The mild start to 2013 was nice and judging from the sight of new growth coming through in the natural world, although some trees and flowers were tricked into thinking spring had arrived, I wasn’t fooled. The transition from mild to cold was very sudden and extreme.
Literally one day we were basking in air temperatures comfortably into double figures – even scraping 10 during some nights – and the next we’re into minus overnight lows. Although the water temperatures won’t fall as rapidly, they will start to drop in due course.
And with temperature trend being a key factor in the overall application of the statistics, all in all it meant a tough time ahead. Moving on from the carp fishing I did at the start of the year, I switched to a more traditional winter species. Esox lucius. The pike.
As you can see from the photo above, my pike tackle box is reasonably tidy. I didn’t clean it up for the shot, that’s how I keep it. Whilst we think of habits usually in the negative, there is such a thing as a good habit. And one is to keep your tackle tidy and in a place where you can go straight to it. It makes fishing easier.
So what were my pike plans and how did I get on? As well as my tackle being organised so is my daily schedule, so I’d got sorted. Three consecutive mornings on the canal and then office time in the afternoon. I run a Christian-based charity that works mostly in Africa, I work from home and run my own schedule, so I have lots of flexibility.
My approach was very simple and straightforward – float-fished deadbaits. Although I varied the bait, with sardine, bleak and roach featuring, the general approach was the same each time. I had the canal to myself, well at least as far as the eye could see anyway, so I was able to cast around.
Usually you have to go to the fish instead of expecting them to come to you. That applies to all species and styles but especially winter deadbait piking. The first two outings I drew a blank. But that didn’t bother me. As an all-year-round, all-weather specimen angler it’s just part of the journey.
Not to mention the fact that the places I fish aren’t exactly wall-to-wall pike. In fact several times I’ve been fishing somewhere and a passer-by (who is obviously an angler) gives a little laugh and says ‘There’s no pike in here mate’. I just give a little laugh back. And change the subject.
Part of the angling organisation I mentioned previously is to ensure your unhooking mat is already laid out with forceps and side-cutters at hand. The latter, of course, should you need them. They’re like a car insurance policy. You need it but hope you don’t have to use it.
Always lay your mat out on a level place if possible, positioned in such a way that you can lift the fish straight from the water onto it. And that’s what I was doing just 15 minutes after casting out the sardine, as a slight float movement became a tremble which led to a full take.
Just to catch is great where I was fishing, so to get one after very brief snow, sleet and rain had battered me was a double bonus. The cold toes and fingers were momentarily forgotten as I netted a decent pike for the venue. I do have lots of proper clothing gear but ultimately sitting in minus temperatures for hours on end obviously has some effect on your body.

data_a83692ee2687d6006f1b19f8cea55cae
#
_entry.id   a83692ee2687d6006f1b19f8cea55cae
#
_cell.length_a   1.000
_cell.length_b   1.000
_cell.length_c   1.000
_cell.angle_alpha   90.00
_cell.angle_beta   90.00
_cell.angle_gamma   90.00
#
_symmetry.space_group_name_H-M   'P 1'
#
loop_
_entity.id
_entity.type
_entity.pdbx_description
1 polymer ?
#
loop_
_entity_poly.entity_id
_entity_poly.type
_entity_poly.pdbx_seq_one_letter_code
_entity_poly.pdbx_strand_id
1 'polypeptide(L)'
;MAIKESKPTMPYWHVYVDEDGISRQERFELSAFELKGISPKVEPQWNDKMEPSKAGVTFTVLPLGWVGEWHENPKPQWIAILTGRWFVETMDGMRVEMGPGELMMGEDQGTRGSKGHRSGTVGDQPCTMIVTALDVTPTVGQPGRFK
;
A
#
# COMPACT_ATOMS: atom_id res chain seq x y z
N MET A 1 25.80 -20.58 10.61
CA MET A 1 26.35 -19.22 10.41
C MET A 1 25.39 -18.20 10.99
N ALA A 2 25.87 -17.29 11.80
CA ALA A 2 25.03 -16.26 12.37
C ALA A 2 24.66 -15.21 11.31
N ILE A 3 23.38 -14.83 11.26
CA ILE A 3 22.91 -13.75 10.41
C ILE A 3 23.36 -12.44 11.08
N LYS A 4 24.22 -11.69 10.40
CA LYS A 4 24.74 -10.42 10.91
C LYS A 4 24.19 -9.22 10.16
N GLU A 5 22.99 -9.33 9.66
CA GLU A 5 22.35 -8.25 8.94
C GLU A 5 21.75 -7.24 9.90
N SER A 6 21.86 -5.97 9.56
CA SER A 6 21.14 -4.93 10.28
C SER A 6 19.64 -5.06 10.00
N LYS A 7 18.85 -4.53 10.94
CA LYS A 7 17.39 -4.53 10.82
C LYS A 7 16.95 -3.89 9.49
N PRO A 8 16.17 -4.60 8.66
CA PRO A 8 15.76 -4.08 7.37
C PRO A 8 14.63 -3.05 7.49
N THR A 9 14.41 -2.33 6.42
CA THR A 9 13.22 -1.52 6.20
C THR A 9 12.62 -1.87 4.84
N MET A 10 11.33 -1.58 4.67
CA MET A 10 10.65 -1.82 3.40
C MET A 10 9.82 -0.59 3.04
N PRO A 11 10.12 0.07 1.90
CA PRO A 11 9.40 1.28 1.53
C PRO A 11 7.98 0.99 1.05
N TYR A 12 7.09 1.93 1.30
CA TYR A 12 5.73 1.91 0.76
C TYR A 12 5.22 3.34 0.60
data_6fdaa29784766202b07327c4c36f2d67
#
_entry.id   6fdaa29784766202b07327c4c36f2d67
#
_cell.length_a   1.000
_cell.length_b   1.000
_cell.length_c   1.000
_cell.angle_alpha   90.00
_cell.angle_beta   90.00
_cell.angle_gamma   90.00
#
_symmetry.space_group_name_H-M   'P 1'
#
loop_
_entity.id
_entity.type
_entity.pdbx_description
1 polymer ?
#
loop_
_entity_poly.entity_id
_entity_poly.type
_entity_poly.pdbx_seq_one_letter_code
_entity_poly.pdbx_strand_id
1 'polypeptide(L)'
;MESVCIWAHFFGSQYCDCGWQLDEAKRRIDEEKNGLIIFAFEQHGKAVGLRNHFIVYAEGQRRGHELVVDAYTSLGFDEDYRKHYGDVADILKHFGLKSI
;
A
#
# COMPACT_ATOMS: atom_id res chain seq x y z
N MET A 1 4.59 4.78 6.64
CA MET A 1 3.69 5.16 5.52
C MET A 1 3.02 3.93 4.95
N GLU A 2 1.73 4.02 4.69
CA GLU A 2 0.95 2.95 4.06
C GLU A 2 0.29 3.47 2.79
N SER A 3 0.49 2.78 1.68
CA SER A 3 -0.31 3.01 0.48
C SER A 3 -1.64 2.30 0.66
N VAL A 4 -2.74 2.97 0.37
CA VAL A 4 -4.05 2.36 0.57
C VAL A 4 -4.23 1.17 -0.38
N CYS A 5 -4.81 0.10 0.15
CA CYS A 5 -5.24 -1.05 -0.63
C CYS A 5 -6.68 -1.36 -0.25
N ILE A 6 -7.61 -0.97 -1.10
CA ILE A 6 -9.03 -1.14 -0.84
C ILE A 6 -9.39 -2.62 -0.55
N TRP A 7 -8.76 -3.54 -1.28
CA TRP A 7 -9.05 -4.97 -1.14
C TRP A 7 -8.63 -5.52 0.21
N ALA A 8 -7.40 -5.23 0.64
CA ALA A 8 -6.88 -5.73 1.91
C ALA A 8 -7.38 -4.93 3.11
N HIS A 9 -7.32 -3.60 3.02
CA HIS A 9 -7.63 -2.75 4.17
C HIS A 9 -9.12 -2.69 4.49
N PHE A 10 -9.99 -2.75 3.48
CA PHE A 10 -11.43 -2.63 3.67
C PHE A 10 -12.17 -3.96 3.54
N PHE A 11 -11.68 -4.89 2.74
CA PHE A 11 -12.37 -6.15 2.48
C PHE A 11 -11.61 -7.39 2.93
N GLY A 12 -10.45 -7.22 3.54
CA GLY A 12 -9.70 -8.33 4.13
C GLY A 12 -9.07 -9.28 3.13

No more fish or even enquiries, again highlighting that fine line between a good day and a blank. My next session saw me on the Severn. The forecast was for proper snow and I love fishing in a white landscape.
Although I had a little on the canal, the sleet and rain that followed meant I had no snow backdrop photo. I love fish shots in those conditions. Sadly though, even though we did get snow overnight, by the time I started fishing rain was falling and when I caught it was a muddy backdrop as opposed to a winter wonderland.
Due mainly to the level of the River Severn – i.e. in the fields – but also that I’ve been enjoying my canal and stillwater fishing, this was my first flowing water session of the year. The level was about a foot up on normal winter level, but falling.
There was a slight colour, enough to persuade me to fish with the more visible sardines. The other bait I had brought with me was perch. It’s always good to have another option available anyway. It was still morning when I caught the first fish. In the net, on the bank, photographed, and back it went.
With the banks becoming very slippery and yours truly more muddy than he’s ever been in his life, the second fish was netted. I dropped my camera in the mud and that finally saw it off. Just enough time to get a shot of the fish. Not the best of photos but at least I got one.
The weather, having taken a downward leap from mild to very cold, progressed even further on that road as heavy and persistent snowfall hit the area where I live. I managed my final session on the Severn, just before the white stuff fell in quantity, but blanked in the icy conditions. The thing is, I really do love fishing in the snow and adverse conditions never put me off anyway.
The big problem I have is where I live. I’m on high ground – my house is on the English watershed – so get a fair share of snow. In addition, when all the stillwaters are frozen, as they are now, the nearest river is a 20 mile round journey. I’m absolutely passionate about my fishing but I’m also level-headed.
With the potential for getting stranded on rural roads, accidents and even personal injury very realistic, then you have to be sensible and cautious. But once we settle down I’ll be out and about so why not join me next week to see how I get on! (Published January 26 2013)